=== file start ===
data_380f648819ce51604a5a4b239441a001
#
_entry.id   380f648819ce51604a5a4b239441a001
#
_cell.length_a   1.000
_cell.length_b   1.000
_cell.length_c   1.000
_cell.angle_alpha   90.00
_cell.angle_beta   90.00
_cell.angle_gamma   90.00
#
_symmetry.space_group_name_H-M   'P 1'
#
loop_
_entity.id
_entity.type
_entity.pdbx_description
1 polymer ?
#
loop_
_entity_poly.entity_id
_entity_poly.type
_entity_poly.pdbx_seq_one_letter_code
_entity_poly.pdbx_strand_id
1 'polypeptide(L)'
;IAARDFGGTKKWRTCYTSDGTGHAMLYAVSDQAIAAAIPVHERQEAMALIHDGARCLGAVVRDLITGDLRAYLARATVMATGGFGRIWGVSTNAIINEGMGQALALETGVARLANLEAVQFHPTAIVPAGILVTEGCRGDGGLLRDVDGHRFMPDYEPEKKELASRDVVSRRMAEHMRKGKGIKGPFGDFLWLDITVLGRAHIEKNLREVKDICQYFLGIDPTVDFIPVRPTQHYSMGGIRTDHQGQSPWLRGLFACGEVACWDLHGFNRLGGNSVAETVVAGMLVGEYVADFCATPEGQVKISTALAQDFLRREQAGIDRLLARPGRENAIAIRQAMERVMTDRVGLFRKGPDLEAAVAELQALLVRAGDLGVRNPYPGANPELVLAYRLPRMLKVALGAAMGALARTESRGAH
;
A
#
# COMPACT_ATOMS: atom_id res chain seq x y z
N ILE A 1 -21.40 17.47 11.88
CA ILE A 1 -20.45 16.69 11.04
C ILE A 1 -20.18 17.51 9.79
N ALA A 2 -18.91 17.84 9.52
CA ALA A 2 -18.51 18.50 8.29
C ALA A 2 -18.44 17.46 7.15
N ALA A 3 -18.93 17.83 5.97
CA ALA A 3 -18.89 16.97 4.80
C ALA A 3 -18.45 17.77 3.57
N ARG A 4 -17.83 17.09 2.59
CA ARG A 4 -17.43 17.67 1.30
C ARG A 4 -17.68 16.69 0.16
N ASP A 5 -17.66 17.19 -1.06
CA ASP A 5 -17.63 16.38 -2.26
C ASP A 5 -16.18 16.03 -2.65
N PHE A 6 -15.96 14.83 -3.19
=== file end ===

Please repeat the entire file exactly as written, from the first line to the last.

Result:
data_380f648819ce51604a5a4b239441a001
#
_entry.id   380f648819ce51604a5a4b239441a001
#
_cell.length_a   1.000
_cell.length_b   1.000
_cell.length_c   1.000
_cell.angle_alpha   90.00
_cell.angle_beta   90.00
_cell.angle_gamma   90.00
#
_symmetry.space_group_name_H-M   'P 1'
#
loop_
_entity.id
_entity.type
_entity.pdbx_description
1 polymer ?
#
loop_
_entity_poly.entity_id
_entity_poly.type
_entity_poly.pdbx_seq_one_letter_code
_entity_poly.pdbx_strand_id
1 'polypeptide(L)'
;IAARDFGGTKKWRTCYTSDGTGHAMLYAVSDQAIAAAIPVHERQEAMALIHDGARCLGAVVRDLITGDLRAYLARATVMATGGFGRIWGVSTNAIINEGMGQALALETGVARLANLEAVQFHPTAIVPAGILVTEGCRGDGGLLRDVDGHRFMPDYEPEKKELASRDVVSRRMAEHMRKGKGIKGPFGDFLWLDITVLGRAHIEKNLREVKDICQYFLGIDPTVDFIPVRPTQHYSMGGIRTDHQGQSPWLRGLFACGEVACWDLHGFNRLGGNSVAETVVAGMLVGEYVADFCATPEGQVKISTALAQDFLRREQAGIDRLLARPGRENAIAIRQAMERVMTDRVGLFRKGPDLEAAVAELQALLVRAGDLGVRNPYPGANPELVLAYRLPRMLKVALGAAMGALARTESRGAH
;
A
#
# COMPACT_ATOMS: atom_id res chain seq x y z
N ILE A 1 -21.40 17.47 11.88
CA ILE A 1 -20.45 16.69 11.04
C ILE A 1 -20.18 17.51 9.79
N ALA A 2 -18.91 17.84 9.52
CA ALA A 2 -18.51 18.50 8.29
C ALA A 2 -18.44 17.46 7.15
N ALA A 3 -18.93 17.83 5.97
CA ALA A 3 -18.89 16.97 4.80
C ALA A 3 -18.45 17.77 3.57
N ARG A 4 -17.83 17.09 2.59
CA ARG A 4 -17.43 17.67 1.30
C ARG A 4 -17.68 16.69 0.16
N ASP A 5 -17.66 17.19 -1.06
CA ASP A 5 -17.63 16.38 -2.26
C ASP A 5 -16.18 16.03 -2.65
N PHE A 6 -15.96 14.83 -3.19